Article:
Artist: Mark Guiliana Jazz Quartet
Album: Family First
Genre: Contemporary Jazz, Post-Bop
Quality: mp3, 320 kbps
One Month (Guiliana) – 6:51
Abed (Guiliana) – 6:11
2014 (Guiliana) – 3:13
Long Branch (Guiliana) – 7:33
Johnny Was (Marley) – 6:09
From You (Guiliana) – 5:45
The Importance of Brothers (Guiliana) – 3:20
Welcome Home (Guiliana) – 9:43
Family First (Guiliana) – 6:22
Recent generations of drummers have reshaped the role of percussion in the small jazz ensemble. They include people like Mark Guiliana, Antonio Sanchez, Dave King, Eric Harland and Justin Brown. These drummers share scary chops, outright aggression and musicianship that keep them (just barely) from overwhelming their bands. The most erudite among them improvise trap-set scores for Oscar-winning films (Sanchez, for Birdman) or become significant bandleaders and label founders.
Guiliana launched Beat Music Productions in 2014. His first two releases, My Life Starts Now and Beat Music: The Los Angeles Improvisations, were as different as composed and spontaneous albums can be. Yet both contained belligerence, noise, electronics, raw funk and blatant disregard for genre.
Now comes Family First, the debut of an acoustic quartet with standard instrumentation: Jason Rigby (saxophones); Shai Maestro (piano); Chris Morrissey (bass). Nothing else about it is standard. Guiliana sounds like Tony Williams filtered through Dave Grohl. His band plays advanced postmodern freebop with a garage/grunge sense of license. “One Month” opens with irregular drumbeats into which Maestro inserts irregular chords. Over this jagged foundation, Rigby, on tenor, starts in slow, plaintive calls and suddenly turns frantic. “ABED” would be straight swing with a ride pulse except it keeps changing velocities. “2014” is a yearning ballad constantly threatened by Guiliana’s dark rumbling. “From You” is a long, burning, convoluted line traced by Rigby, interrupted by cryptic piano interludes that spill free. Rigby and Maestro, under-the-radar players, are brilliant on this record.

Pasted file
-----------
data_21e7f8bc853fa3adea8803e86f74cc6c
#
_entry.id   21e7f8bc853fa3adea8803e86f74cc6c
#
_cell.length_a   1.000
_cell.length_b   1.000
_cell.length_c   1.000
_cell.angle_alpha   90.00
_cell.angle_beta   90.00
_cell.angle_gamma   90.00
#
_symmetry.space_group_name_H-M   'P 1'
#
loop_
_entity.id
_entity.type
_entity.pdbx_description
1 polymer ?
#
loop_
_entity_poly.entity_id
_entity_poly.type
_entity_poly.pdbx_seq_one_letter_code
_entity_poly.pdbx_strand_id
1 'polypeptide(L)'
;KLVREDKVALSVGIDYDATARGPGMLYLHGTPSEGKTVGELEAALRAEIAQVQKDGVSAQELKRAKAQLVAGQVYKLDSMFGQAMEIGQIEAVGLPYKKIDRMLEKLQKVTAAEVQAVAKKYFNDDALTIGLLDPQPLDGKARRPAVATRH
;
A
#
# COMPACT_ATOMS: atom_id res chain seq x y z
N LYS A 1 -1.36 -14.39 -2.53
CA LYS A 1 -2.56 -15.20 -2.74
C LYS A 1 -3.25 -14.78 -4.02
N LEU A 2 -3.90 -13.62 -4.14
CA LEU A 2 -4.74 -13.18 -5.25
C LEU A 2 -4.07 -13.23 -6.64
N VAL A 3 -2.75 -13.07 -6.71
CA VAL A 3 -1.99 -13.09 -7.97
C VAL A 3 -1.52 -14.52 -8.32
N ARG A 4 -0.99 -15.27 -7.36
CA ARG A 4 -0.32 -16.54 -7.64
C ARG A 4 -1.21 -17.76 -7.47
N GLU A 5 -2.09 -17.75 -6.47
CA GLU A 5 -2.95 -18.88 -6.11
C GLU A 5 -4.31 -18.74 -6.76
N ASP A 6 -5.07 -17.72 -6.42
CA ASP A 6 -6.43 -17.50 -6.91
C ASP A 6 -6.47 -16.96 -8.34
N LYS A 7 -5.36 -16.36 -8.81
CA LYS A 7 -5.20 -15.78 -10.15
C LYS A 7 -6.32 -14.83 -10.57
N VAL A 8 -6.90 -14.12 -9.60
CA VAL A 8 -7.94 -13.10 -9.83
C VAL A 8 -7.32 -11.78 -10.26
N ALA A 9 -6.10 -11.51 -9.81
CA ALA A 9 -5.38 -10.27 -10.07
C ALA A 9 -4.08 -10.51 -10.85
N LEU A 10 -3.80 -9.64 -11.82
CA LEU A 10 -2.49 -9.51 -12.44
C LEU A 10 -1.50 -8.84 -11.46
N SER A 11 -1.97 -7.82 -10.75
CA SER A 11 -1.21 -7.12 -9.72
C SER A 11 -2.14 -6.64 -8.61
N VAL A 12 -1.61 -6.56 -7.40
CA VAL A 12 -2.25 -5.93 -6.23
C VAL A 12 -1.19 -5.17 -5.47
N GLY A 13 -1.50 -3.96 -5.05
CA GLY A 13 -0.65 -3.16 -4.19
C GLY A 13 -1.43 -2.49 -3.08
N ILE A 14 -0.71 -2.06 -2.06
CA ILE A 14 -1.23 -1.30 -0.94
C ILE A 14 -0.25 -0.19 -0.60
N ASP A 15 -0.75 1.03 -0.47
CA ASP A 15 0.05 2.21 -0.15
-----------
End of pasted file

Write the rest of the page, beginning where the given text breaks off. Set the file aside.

Guiliana the drummer continuously generates compelling, complex content in which violence and quietude reasonably coexist. Guiliana the composer creates complete, detailed, wildly diverse conceptions. Still, “Johnny Was,” the only cover, makes you wish for more. Hearing Bob Marley’s song affirmed with the merciless mindset of Guiliana’s quartet is special fun.
By Thomas Conrad